Awarded Top 10 country to travel to in 2022About Best In Travel 2022
Apart from the legendary Malawian friendliness, what captures you first about this vivid country is its geographical diversity. Slicing through the landscape in a trough formed by the Great Rift Valley is Africa’s third-largest lake: Lake Malawi, a shimmering mass of clear water, its depths swarming with colorful cichlid fish. Whether for diving, snorkeling, kayaking or chilling out on beaches and desert islands, a visit to the lake is a must.
Suspended in the clouds in Malawi’s deep south are the dramatic peaks of Mt Mulanje and the mysterious Zomba Plateau, both a hiker's dream, with mist-cowled forests and exotic wildlife. Further north is the otherworldly beauty of the Nyika Plateau, its rolling grasslands resembling the Scottish Highlands.
Malawi was once dismissed as a safari destination, but all that changed with a lion-reintroduction program at Majete Wildlife Reserve, which is now one of a few worthwhile wildlife-watching destinations nationwide.
Malawi: Voted Top 10 Country as Best in Travel 2022
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Malawi's oldest reserve is easily one of the most magical experiences in any trip to the country. Towering over 2000m above sea level, the Nyika Plateau is enigmatic; one moment its rolling grasslands recall the Yorkshire Dales, but then an antelope leaps across your bonnet, you note the nearby mound of steaming elephant dung and you remember you're in Africa (and that Nyika is home to a very large population of leopards!).
With its lodges and safari activities, Liwonde is the closest thing Malawi has to a traditional wildlife park. Dominating the west, the Shire River overflows with hippos and crocodiles and is a favourite stomping ground for the 500-plus elephants. Waterbucks are also common near the water, while beautiful sable and roan antelopes, zebras and elands populate the floodplains.
If you only visit one thing here, make it the Chamare Museum, beautifully decorated with murals depicting scenes from Malawian history. The first room covers the history of Mua and the Roman Catholic Church in Malawi; the second delves into Chewa, Yao and Ngoni culture, with a depiction of a traditional Ngoni dance; and the third is a total knockout…
Since African Parks took over management of this rugged wilderness on the western bank of the Shire River in 2003, things have really been looking up. There are now more than 3000 animals in the reserve, most translocated from other parks in Malawi and elsewhere in Southern Africa, including lions, hyenas, sable antelope, nyalas, black rhinos, buffaloes, elephants, hippos and leopards.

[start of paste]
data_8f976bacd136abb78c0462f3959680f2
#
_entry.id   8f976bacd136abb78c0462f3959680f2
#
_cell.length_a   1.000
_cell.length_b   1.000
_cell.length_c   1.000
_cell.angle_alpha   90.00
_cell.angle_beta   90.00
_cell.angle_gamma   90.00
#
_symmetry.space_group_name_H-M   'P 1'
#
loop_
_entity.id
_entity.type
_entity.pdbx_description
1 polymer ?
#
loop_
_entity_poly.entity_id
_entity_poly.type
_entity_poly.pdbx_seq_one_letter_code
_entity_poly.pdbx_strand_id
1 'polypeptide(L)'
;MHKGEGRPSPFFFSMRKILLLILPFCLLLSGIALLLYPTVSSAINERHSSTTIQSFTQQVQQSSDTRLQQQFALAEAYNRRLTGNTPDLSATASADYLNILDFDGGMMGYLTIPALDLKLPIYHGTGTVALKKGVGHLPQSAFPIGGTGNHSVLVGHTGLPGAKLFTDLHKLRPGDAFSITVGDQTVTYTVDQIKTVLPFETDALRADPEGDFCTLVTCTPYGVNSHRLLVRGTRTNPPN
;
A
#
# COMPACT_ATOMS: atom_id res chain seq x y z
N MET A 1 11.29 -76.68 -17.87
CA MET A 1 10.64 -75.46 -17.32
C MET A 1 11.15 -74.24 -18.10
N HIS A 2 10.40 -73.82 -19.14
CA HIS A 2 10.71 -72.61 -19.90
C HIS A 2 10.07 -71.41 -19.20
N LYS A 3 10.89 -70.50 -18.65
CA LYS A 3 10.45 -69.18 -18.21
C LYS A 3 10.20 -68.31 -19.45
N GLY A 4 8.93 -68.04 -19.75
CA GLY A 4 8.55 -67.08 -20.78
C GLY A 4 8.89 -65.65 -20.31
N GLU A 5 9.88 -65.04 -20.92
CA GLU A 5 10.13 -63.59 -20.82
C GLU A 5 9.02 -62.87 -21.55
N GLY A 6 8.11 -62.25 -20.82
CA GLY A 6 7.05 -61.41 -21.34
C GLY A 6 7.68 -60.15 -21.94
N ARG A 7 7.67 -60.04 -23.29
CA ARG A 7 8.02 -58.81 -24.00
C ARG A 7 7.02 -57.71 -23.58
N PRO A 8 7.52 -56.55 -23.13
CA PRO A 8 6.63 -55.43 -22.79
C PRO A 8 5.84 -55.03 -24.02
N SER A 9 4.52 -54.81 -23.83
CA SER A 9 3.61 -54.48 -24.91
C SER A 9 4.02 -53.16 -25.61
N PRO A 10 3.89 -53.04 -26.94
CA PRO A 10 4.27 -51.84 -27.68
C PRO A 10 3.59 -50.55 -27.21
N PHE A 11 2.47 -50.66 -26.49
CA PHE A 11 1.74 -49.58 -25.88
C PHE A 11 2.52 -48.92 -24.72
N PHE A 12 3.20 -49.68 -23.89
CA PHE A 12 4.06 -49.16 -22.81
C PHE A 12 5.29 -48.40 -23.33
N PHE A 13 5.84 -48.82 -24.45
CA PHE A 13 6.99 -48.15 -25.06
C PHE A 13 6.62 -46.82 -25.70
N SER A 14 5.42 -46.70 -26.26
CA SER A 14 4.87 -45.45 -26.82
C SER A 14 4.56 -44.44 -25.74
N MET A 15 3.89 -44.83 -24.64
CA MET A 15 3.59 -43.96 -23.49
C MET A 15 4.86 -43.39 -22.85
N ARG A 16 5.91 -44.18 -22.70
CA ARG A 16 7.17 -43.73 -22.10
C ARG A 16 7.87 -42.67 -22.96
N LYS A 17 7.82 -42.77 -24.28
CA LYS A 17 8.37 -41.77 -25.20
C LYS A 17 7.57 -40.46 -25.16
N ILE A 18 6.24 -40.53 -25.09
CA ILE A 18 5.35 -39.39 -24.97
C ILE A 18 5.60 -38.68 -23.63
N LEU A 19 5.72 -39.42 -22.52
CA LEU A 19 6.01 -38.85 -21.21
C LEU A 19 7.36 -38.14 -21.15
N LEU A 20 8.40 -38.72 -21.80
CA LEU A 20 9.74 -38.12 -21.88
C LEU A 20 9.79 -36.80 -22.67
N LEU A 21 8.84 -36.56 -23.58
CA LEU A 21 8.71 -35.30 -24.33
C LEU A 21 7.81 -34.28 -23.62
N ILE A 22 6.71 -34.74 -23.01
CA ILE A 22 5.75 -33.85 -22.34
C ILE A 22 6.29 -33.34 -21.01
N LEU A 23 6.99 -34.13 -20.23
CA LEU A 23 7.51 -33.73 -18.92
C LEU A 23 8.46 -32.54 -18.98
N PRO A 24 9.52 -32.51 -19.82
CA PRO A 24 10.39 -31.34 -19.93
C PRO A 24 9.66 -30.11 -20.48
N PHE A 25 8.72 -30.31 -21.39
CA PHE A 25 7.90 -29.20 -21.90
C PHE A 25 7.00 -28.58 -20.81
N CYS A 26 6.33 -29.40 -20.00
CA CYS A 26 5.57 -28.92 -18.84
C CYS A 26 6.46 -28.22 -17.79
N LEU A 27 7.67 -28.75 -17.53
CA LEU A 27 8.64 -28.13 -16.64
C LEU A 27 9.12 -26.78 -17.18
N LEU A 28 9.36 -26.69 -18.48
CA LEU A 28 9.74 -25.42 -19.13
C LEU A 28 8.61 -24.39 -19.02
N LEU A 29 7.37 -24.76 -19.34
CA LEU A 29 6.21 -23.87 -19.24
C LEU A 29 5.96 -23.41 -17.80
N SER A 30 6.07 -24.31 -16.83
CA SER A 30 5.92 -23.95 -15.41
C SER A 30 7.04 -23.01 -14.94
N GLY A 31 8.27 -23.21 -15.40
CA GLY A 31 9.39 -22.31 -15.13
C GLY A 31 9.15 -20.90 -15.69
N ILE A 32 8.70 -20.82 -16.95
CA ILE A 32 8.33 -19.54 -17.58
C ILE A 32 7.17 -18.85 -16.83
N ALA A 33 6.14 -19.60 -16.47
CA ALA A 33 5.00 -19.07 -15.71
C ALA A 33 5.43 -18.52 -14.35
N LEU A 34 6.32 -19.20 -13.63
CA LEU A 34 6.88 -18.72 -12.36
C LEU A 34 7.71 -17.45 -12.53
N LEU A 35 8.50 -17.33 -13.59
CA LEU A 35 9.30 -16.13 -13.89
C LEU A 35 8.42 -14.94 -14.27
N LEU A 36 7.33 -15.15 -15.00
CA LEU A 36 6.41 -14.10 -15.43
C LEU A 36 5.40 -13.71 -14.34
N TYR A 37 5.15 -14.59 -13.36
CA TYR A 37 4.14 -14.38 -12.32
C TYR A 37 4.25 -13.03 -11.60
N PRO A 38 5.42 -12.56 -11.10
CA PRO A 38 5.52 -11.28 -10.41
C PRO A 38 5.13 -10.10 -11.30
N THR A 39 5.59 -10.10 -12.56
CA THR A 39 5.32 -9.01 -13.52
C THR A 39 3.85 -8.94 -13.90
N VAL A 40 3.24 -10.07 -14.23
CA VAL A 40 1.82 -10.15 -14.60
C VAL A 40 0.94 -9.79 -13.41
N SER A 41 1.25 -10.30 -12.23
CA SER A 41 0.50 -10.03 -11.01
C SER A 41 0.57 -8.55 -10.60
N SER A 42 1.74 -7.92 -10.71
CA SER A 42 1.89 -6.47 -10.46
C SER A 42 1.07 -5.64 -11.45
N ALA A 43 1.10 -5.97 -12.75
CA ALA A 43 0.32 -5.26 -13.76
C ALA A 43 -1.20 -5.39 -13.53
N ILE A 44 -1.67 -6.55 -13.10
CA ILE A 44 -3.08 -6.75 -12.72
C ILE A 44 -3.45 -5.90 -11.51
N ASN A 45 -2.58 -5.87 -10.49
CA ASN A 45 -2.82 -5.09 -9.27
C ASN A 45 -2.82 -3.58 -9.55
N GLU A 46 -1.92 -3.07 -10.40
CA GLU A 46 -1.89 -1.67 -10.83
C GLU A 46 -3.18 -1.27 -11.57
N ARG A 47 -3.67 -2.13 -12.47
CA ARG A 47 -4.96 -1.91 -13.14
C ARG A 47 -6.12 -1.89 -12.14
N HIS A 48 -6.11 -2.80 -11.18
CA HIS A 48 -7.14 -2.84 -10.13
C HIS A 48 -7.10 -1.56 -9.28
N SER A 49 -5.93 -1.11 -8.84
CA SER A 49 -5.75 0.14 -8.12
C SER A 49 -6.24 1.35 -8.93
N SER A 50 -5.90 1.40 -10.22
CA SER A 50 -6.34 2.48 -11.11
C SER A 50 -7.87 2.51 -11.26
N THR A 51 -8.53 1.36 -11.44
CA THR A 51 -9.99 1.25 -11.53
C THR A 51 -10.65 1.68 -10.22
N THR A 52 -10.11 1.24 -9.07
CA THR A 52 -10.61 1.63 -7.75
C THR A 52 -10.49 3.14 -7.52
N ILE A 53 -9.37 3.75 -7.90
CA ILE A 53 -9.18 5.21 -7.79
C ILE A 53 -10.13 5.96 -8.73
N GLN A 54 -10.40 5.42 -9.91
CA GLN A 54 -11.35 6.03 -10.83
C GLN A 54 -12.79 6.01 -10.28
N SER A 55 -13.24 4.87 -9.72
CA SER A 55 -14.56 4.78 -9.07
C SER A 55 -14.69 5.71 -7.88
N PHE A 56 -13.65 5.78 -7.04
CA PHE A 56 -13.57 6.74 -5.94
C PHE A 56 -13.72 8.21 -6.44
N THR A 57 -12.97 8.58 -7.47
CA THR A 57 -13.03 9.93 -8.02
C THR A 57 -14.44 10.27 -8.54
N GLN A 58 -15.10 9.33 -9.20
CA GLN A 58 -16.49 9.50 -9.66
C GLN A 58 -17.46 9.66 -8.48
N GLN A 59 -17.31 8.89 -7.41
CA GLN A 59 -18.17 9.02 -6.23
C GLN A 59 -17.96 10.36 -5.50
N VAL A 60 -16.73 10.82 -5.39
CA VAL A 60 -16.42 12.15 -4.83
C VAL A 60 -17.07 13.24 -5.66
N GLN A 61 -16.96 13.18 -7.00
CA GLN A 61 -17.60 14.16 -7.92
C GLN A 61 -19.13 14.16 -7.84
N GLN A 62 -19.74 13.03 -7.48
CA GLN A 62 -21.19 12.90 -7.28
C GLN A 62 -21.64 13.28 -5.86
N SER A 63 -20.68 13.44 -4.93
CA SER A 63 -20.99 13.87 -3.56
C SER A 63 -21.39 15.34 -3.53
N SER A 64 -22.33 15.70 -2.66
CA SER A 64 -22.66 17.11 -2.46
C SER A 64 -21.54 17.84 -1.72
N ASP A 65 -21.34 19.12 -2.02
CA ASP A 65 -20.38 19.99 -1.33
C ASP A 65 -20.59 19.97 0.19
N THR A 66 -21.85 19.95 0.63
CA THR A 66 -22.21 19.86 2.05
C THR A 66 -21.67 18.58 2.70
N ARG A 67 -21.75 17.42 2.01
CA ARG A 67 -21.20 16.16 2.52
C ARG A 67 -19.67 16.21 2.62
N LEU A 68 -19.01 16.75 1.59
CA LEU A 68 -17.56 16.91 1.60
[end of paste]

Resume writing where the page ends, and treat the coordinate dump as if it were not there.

Much of the area around Cape Maclear, including several offshore islands, is part of Lake Malawi National Park, one of Africa's few freshwater aquatic parks and a Unesco World Heritage Site. When organising activities on the lake, check if prices include the park entrance fee.
Part of the Mua Mission, this fascinating cultural centre is made up of several exhibitions, workshops and even a botanic garden. Set up in 1976 by a Canadian, Father Claude Boucher (who still directs the centre), it has developed into an important focal point for cultural information and training.
Likoma's huge Anglican cathedral (1911), said to be the same size as Winchester Cathedral, should not be missed. Its stained-glass windows, crumbling masonry and sheer scale are testament to the zeal of its missionary creators' religious conviction.
This 1.1-sq-km wilderness area is Malawi's only sanctuary for orphaned, injured and rescued wild animals, and plays an active role in conservation. Local residents include a one-eyed lion rescued from Romania, a python, two cobras, baboons, duikers, servals, and blue and vervet monkeys. The entry fee includes a one-hour tour of the enclosures.
Comprising 1800 sq km of rough, inhospitable terrain – dense miombo (moist woodland), bush and evergreens – and a couple of navigable roads, this reserve has been undergoing a renaissance. Once poached, abandoned and encroached upon by human settlements, its fortunes have improved thanks to increased funding, two lodges, and management by African Parks, which was halfway through a historic reintroduction of 500 elephants in late 2016. There are also roan and sable antelopes here, buffaloes, baboons, waterbucks, leopards and even occasional itinerant lions.